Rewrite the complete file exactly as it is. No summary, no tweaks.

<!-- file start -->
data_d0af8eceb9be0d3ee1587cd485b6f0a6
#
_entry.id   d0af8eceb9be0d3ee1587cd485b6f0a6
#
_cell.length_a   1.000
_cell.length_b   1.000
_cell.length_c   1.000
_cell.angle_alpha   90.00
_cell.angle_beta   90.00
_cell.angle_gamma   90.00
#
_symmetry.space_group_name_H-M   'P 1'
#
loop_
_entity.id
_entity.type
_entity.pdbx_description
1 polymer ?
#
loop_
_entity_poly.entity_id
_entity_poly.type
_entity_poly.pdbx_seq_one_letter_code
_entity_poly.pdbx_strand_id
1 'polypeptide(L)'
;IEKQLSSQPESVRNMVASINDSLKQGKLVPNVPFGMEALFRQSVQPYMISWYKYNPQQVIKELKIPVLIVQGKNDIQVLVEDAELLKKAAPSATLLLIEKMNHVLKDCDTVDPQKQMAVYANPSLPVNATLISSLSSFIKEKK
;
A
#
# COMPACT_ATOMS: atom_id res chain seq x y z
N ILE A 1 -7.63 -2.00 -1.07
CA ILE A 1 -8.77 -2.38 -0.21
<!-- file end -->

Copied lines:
data_d0af8eceb9be0d3ee1587cd485b6f0a6
#
_entry.id   d0af8eceb9be0d3ee1587cd485b6f0a6
#
_cell.length_a   1.000
_cell.length_b   1.000
_cell.length_c   1.000
_cell.angle_alpha   90.00
_cell.angle_beta   90.00
_cell.angle_gamma   90.00
#
_symmetry.space_group_name_H-M   'P 1'
#
loop_
_entity.id
_entity.type
_entity.pdbx_description
1 polymer ?
#
loop_
_entity_poly.entity_id
_entity_poly.type
_entity_poly.pdbx_seq_one_letter_code
_entity_poly.pdbx_strand_id
1 'polypeptide(L)'
;IEKQLSSQPESVRNMVASINDSLKQGKLVPNVPFGMEALFRQSVQPYMISWYKYNPQQVIKELKIPVLIVQGKNDIQVLVEDAELLKKAAPSATLLLIEKMNHVLKDCDTVDPQKQMAVYANPSLPVNATLISSLSSFIKEKK
;
A
#
# COMPACT_ATOMS: atom_id res chain seq x y z
N ILE A 1 -7.63 -2.00 -1.07
CA ILE A 1 -8.77 -2.38 -0.21